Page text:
TEXARKANA, Texas — A confirmed case of COVID-19 in Cass County, Texas, was contracted through community spread of the new coronavirus.
Cass County Judge Becky Wilbanks announced the case during a Friday afternoon media briefing at the emergency joint operations center established to centralize response to the epidemic.
Health care officials categorize COVID-19 cases as travel-related, community spread or unknown.
Wilbanks had only recently learned of the case and could not provide further details, she said, adding that the Texas Department of State Health Services will be investigating.
"We will get information to you as timely as possible, but we need you to heed the advice of those asking you to stay home and practice healthy behaviors," she said.
The Cass County case is the third reported in the Texarkana region this week, joining a confirmed case in Bowie County, Texas, and another in Sevier County, Arkansas.
Cass County has become part of the joint operations center alongside Bowie County, Miller County, Arkansas, and both cities of Texarkana.
As in previous news conferences, city and county officials sought to calm public fears and encourage compliance with public health guidelines and orders, emphasizing personal responsibility.
"It's up to you to make your own decisions about when and how you venture outside your homes," Bowie County Judge Bobby Howell said.
Howell addressed a rumor that the National Guard is planning to enact martial law and close state borders.
"This is not true. The National Guard has a medical team responding to this crisis, but they are not shutting down stores or keeping people in their homes," he said.
Both Arkansas and Texas have ordered some businesses, including restaurants, closed. Takeout and delivery — including of alcoholic beverages — from restaurants are still allowed, and Howell encouraged citizens to take advantage of those services.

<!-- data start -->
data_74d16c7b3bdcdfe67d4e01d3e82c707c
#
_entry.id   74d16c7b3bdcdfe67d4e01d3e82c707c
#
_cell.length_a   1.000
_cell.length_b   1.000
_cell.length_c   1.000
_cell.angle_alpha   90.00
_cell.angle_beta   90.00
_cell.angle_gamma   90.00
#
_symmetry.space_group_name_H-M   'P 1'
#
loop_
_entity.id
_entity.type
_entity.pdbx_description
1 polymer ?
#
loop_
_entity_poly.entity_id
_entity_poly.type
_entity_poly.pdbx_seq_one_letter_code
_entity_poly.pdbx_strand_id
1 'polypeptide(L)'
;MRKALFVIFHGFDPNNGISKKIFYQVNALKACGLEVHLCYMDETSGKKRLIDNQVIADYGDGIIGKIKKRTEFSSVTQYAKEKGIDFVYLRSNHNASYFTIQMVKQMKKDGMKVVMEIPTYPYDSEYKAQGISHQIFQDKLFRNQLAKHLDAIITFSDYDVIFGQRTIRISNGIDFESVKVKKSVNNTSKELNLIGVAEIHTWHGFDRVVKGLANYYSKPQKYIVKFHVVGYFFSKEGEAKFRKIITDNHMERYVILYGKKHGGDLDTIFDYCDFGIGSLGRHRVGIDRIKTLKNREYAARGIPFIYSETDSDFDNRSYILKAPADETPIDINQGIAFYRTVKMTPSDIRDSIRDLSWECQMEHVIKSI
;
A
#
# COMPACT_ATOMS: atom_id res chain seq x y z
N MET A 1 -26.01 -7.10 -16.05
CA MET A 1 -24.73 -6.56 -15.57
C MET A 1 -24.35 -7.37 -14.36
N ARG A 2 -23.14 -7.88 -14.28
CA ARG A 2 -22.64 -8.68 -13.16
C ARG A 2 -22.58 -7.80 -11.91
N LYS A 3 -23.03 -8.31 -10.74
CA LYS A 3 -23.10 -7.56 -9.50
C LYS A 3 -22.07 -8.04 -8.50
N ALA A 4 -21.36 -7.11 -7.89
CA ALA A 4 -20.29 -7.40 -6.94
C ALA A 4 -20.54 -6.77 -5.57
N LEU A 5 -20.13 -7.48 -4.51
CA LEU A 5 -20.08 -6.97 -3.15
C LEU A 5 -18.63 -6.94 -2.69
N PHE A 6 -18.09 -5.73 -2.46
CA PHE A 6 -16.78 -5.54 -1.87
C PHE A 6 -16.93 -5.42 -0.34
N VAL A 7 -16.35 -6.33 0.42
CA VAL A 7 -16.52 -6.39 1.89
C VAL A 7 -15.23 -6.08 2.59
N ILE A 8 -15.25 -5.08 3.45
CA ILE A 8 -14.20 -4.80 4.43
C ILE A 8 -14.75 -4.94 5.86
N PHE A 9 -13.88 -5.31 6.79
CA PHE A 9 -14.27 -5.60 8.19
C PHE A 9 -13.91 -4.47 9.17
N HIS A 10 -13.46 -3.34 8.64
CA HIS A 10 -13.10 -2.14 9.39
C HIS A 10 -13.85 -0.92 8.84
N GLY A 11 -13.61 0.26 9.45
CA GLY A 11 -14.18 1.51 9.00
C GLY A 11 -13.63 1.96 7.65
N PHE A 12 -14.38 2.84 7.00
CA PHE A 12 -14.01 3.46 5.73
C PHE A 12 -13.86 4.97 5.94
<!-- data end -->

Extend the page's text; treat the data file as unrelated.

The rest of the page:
"We hope that you'll keep patronizing local businesses and shopping with our locally owned stores, but it is important to avoid gathering in groups of more than 10 and important to keep our social distance," Howell said.
Designated Local Health Authority Dr. Matt Young stressed cooperation and spoke to concerns about a shortage of needed medical equipment.
"We are all working together as a community, and the most important thing you can do to help is to stay calm, educated, alert and vigilant.
"I understand that we are concerned about resources right now, including personal protective equipment and testing capabilities. We are working through those issues through governmental agencies and want to assure you we're doing everything we can and using every resource to attack this virus," Young said.
Texas-side Mayor Bob Bruggeman also praised how well local governments are working together.
"I have never seen coordination and collaboration among our two cities and counties ever before, and that means the local residents of the Texarkana region have a fortified team responding to this with even more capacity than we would all alone.
"Let's all pray for our community's health and pray for our families and our neighbors and make sure we're acting responsibly in the days to come," Bruggeman said.
Texarkana, Arkansas, City Hall will remain open, but the Arkansas-side Public Works Department will begin seeing residents by appointment only, Mayor Allen Brown said. Many local financial institutions are also closing their lobbies but seeing customers by appointment, he said.
Brown noted that Albertson's on North State Line Avenue and the Arkansas-side Walmart have set aside hours for customers age 60 and older: 7 a.m. to 9 a.m. Tuesdays and Thursday's at Albertson's and 7 a.m. to 8:30 a.m. every day at Walmart.
The briefing took place at the Ark-Tex Council of Governments offices on the Texas side, where the joint operations center is headquartered. To keep the briefing's attendance less than the recommended 10 people at once, it was repeated to two small groups of reporters, who were instructed to stand more than 6 feet apart.